I used to play music all the time. I'm not going to say I was ever that good at it, but at least I did it. I was in two acoustic music clubs starting when I was in high school and played backup guitar for a square dance band when I was in college (in the 1990's. Square dancing is still alive and well in the Midwest, in case you wondered). Somehow, though, I've fallen out of it. One music club folded and the other . . . we just parted ways. They started meeting at a location that didn't work for me, and I had a job that required me to work late on a regular basis so I missed meetings, and they focused on an instrument and playing style that didn't interest me as much any more (this is not a complaint or a criticism; we just grew apart. I learned a lot from them and made a lot of good friends there).
My "good" instrument has always been the Appalachian dulcimer. Here is a semi-self-portrait with one of my dulcimers (I have two; the other one has f-soundholes like a fiddle):
Whether I'm actually good at the dulcimer is kind of relative. I'm pretty good. I'm not as good as I should be after twenty years. Dulcimers, as with many other instruments, have "competition" and "everyday" playing styles; ask a fiddler or flatpick guitarist about this and they'll know exactly what I mean. I'm an above-average everyday-style player, but I don't have the chops for competition. Mostly, I'll say, because I'm not interested in acquiring them. And that's fine. My problem is that my musical self wanted to be a fiddler or a flatpick guitarist but I don't have the talent and, after decades of playing and doing other stuff, my left hand will no longer cooperate well enough for me to improve beyond a certain point. How Willie Nelson made it to 75 before needing carpal tunnel surgery is beyond me.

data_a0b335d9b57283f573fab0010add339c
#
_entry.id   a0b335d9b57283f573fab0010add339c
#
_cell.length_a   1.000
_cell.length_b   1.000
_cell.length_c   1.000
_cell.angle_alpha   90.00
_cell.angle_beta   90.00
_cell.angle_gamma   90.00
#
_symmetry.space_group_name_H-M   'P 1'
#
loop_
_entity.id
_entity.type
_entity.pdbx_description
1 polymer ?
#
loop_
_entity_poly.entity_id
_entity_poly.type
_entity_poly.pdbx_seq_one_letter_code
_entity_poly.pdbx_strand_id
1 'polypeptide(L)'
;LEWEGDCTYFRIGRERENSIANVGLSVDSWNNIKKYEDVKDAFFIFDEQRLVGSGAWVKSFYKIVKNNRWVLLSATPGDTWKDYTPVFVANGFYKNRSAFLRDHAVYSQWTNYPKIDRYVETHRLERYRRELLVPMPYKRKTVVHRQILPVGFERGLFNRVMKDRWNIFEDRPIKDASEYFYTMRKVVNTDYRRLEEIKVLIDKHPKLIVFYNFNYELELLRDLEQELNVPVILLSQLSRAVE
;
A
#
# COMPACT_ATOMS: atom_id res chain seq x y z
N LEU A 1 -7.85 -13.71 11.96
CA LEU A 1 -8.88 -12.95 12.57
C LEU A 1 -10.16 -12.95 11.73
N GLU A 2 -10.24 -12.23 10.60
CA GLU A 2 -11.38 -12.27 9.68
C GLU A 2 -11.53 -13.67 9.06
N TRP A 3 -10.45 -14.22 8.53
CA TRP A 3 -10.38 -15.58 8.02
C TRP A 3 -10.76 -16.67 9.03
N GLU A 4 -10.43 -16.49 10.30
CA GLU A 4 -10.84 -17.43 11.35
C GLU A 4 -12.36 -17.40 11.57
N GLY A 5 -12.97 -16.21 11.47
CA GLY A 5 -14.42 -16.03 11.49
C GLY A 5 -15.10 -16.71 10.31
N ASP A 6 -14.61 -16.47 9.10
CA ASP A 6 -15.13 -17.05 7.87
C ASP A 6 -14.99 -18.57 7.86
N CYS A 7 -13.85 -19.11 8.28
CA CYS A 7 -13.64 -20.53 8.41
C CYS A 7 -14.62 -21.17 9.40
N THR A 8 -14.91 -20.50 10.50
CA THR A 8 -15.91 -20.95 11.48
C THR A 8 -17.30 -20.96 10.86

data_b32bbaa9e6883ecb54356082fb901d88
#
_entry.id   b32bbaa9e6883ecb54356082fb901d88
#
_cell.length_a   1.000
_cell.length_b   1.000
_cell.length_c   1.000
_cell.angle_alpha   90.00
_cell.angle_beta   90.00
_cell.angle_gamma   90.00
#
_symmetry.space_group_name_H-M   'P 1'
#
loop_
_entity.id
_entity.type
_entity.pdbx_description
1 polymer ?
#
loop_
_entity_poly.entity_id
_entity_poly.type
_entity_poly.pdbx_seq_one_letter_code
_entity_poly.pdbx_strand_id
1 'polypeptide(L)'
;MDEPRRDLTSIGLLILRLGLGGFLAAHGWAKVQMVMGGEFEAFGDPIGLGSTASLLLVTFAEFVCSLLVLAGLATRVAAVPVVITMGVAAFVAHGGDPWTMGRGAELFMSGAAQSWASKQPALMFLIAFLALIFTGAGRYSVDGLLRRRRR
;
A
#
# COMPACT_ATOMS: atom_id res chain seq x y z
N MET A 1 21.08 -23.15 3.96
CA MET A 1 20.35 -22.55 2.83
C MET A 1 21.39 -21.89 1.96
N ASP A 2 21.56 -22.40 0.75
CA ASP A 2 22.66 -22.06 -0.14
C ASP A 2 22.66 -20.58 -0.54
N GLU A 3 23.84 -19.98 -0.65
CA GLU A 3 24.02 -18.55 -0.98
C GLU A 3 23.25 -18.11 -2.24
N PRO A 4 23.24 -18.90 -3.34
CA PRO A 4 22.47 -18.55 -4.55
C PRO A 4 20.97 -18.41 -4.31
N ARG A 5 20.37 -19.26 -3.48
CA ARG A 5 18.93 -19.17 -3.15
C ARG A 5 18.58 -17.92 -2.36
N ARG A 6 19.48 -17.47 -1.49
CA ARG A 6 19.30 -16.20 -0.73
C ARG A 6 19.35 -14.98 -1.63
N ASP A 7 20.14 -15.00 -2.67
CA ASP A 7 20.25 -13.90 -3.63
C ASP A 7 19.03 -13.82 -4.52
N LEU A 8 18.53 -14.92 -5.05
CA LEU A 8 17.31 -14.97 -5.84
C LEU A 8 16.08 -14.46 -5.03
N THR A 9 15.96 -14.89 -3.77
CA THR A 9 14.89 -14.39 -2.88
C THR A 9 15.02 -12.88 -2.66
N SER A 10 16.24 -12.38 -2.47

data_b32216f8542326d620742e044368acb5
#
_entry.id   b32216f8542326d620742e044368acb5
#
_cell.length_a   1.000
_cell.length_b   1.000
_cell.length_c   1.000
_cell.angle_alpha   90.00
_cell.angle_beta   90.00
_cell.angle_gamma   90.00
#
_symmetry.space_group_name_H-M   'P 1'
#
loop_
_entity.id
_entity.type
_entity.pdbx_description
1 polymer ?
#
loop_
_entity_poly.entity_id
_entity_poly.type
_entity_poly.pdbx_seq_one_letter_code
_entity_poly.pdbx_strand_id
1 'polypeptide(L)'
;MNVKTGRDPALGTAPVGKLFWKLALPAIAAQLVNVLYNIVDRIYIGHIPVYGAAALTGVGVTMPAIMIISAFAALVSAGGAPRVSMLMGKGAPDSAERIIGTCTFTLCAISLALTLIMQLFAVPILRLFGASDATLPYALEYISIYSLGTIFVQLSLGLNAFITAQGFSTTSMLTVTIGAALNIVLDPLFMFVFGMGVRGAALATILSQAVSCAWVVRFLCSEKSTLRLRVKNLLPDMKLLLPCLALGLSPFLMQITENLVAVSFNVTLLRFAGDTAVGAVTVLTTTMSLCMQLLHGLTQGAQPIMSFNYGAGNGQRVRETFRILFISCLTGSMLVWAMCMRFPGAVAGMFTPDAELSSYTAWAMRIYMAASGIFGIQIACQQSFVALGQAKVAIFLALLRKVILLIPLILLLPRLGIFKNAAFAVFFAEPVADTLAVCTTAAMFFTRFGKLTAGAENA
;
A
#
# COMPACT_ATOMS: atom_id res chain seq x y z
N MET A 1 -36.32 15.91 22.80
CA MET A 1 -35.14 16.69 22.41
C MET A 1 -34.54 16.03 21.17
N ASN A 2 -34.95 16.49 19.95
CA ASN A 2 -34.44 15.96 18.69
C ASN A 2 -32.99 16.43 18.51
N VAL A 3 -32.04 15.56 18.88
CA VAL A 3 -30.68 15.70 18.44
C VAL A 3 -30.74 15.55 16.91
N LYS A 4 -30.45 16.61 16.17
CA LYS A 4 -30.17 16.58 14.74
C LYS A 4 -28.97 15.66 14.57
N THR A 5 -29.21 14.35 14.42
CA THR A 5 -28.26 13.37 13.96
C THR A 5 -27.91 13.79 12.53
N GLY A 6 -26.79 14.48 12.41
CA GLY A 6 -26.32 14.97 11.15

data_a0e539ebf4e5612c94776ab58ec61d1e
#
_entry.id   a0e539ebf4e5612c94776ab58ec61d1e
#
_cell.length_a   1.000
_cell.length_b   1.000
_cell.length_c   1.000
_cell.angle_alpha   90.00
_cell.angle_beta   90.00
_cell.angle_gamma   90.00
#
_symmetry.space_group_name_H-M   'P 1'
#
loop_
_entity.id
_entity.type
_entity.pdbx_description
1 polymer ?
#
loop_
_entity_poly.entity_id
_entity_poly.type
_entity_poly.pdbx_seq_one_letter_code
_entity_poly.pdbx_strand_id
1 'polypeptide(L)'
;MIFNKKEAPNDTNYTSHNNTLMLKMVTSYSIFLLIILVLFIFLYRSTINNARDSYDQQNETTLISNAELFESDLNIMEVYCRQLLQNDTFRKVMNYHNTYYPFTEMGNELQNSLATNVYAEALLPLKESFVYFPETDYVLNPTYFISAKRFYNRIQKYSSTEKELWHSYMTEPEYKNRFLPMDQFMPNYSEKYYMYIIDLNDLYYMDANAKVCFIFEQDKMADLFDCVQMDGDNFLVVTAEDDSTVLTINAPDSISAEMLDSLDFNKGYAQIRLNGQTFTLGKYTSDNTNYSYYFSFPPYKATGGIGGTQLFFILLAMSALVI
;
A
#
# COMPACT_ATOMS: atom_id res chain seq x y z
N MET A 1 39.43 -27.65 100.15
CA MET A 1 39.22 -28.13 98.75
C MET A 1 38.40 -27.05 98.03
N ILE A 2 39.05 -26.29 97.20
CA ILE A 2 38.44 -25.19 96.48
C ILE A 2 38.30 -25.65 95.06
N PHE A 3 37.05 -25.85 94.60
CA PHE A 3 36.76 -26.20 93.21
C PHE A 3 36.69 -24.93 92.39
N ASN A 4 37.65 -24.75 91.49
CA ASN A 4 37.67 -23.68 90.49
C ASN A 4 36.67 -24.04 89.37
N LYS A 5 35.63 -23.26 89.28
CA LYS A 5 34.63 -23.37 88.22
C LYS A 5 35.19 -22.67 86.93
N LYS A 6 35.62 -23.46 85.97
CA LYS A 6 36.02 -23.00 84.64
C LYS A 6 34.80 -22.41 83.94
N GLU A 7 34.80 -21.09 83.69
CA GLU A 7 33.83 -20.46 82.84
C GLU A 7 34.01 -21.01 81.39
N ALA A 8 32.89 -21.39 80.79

I also have zero ability to improvise. Zero. Even if you give me a chord structure, I can't build a tune over it. Thinking on the fly has never been my forte in any setting or discipline. Don't get me wrong, though; I'm not letting modest ability and tendonitis stop me. I just know my limitations.
This lady is what is, in my area, at the high end of "everyday". My playing style isn't this smooth but it's reasonably similar:
When I say that, though, I don't mean that everyday playing is less than competition, just that they're different, and that she's really good in her style. Mountain dulcimers aren't a huge community; most competition players are also great everyday players, but sometimes people who can really nail enough competition licks to stay in the winnings have a harder time when they're dropped into a jam and have to figure out tunes they don't know, or tunings for keys that aren't normally used on dulcimer (I once had to play in B-flat), or other things that tend to happen when you play in mixed company.
This is closer to what we get as a competition style in Texas:
Let me be clear: This kid kicks butt. It's just not my thing. If I'm going to learn to play anything that intricate, I'm going to put my time into the fiddle.
Anyway, I really want to get back into playing music regularly. I got my guitars out where I hope I'll be more likely to pick them up once in awhile. I need to edit my dulcimer tab, too. I have a collection of probably 200 pieces of music written out in dulcimer tabulature, but I know some of them have mistakes, and some were written 15 year ago and I no longer play them as I did then. Some need to be rewritten in new keys, etc.
I've been working on "Spring Creek Gal" for a friend. You can hear the tune here; I like the chord progression. It's already in D, which is the standard dulcimer key in Texas:
And I recently acquired a recording of "Shenandoah Falls". You can hear it on YouTube (these adorable guys are Danish. Note the lead harmonica):
It's in A. I'll be writing it out both in A and in D.